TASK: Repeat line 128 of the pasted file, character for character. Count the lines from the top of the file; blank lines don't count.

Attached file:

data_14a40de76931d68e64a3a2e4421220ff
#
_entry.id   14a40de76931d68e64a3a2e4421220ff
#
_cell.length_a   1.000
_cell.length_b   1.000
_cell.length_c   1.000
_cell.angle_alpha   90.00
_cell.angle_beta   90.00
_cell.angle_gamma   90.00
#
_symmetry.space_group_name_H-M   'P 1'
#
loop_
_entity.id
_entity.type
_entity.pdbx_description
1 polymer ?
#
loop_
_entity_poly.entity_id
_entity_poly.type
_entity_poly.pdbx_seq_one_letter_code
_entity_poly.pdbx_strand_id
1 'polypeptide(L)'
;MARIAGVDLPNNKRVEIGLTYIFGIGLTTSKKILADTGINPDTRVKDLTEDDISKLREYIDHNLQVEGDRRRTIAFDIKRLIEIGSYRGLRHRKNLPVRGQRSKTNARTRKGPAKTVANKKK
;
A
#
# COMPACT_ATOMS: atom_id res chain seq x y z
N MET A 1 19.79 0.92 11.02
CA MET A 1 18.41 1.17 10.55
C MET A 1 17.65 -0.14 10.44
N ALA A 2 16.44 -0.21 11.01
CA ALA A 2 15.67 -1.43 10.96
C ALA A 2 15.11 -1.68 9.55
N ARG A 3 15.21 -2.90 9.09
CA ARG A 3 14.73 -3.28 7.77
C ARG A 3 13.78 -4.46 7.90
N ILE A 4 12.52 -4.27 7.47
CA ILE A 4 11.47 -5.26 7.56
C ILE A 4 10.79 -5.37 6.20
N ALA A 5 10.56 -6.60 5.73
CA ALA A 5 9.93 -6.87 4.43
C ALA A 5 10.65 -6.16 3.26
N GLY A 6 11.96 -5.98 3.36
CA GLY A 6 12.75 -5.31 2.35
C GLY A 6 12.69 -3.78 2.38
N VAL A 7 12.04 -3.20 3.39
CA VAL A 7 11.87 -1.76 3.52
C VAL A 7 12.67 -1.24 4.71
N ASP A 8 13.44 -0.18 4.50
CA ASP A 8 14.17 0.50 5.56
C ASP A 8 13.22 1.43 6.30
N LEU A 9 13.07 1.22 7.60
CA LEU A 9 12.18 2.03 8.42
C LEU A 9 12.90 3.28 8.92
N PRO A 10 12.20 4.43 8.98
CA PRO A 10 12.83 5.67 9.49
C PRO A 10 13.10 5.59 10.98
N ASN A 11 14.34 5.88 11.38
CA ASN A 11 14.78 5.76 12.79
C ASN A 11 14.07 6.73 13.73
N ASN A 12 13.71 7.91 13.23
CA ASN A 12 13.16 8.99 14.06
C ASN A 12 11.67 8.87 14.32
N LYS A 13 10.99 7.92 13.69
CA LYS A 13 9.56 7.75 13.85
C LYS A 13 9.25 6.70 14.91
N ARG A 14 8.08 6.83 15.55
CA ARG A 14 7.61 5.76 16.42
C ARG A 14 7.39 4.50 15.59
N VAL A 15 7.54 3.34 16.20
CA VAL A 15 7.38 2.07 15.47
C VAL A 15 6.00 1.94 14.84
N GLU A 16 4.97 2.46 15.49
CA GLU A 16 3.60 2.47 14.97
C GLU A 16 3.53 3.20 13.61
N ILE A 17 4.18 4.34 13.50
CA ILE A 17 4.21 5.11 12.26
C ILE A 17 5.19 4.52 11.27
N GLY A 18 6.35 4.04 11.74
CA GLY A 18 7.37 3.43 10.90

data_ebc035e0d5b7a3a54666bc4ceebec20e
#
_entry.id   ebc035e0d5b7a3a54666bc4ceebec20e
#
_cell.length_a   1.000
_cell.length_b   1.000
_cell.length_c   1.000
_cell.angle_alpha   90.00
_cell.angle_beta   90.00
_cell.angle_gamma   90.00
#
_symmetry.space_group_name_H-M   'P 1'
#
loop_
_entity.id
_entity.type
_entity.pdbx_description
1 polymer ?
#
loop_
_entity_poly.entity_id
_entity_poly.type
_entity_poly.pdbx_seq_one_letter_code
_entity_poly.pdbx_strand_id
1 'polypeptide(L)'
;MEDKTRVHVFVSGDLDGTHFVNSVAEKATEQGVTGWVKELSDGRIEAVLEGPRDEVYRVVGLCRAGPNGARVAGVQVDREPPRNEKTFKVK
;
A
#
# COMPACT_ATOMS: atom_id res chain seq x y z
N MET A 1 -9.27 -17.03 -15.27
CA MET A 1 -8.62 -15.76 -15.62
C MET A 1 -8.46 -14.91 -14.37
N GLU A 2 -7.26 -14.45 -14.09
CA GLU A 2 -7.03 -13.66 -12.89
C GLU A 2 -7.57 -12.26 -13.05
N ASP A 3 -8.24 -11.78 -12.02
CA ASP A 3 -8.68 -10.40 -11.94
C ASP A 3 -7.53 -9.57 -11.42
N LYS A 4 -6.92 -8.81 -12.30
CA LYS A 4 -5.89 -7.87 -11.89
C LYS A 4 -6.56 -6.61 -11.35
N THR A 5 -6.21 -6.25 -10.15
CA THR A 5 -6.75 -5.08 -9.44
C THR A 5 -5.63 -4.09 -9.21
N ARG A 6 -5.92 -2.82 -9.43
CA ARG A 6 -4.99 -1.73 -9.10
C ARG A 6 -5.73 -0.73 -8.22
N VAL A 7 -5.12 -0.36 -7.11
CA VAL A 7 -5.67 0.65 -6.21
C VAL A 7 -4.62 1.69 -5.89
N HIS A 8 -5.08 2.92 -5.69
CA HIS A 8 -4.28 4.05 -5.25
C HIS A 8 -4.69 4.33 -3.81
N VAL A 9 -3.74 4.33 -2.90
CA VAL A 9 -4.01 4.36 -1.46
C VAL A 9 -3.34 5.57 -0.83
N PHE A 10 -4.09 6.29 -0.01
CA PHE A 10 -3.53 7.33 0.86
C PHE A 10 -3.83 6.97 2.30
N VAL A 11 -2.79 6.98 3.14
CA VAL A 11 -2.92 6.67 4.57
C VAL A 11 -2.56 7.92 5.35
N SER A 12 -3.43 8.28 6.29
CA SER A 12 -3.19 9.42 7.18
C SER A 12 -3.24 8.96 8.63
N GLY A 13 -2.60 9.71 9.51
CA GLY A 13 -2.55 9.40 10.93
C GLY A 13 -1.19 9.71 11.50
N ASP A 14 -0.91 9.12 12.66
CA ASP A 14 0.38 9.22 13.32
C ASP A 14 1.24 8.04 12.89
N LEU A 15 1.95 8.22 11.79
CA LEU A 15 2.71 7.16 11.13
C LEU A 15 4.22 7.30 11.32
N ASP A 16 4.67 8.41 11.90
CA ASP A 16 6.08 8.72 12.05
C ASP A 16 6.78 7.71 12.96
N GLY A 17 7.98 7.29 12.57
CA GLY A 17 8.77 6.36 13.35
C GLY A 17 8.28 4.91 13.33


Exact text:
C THR A 5 -5.63 -4.09 -9.21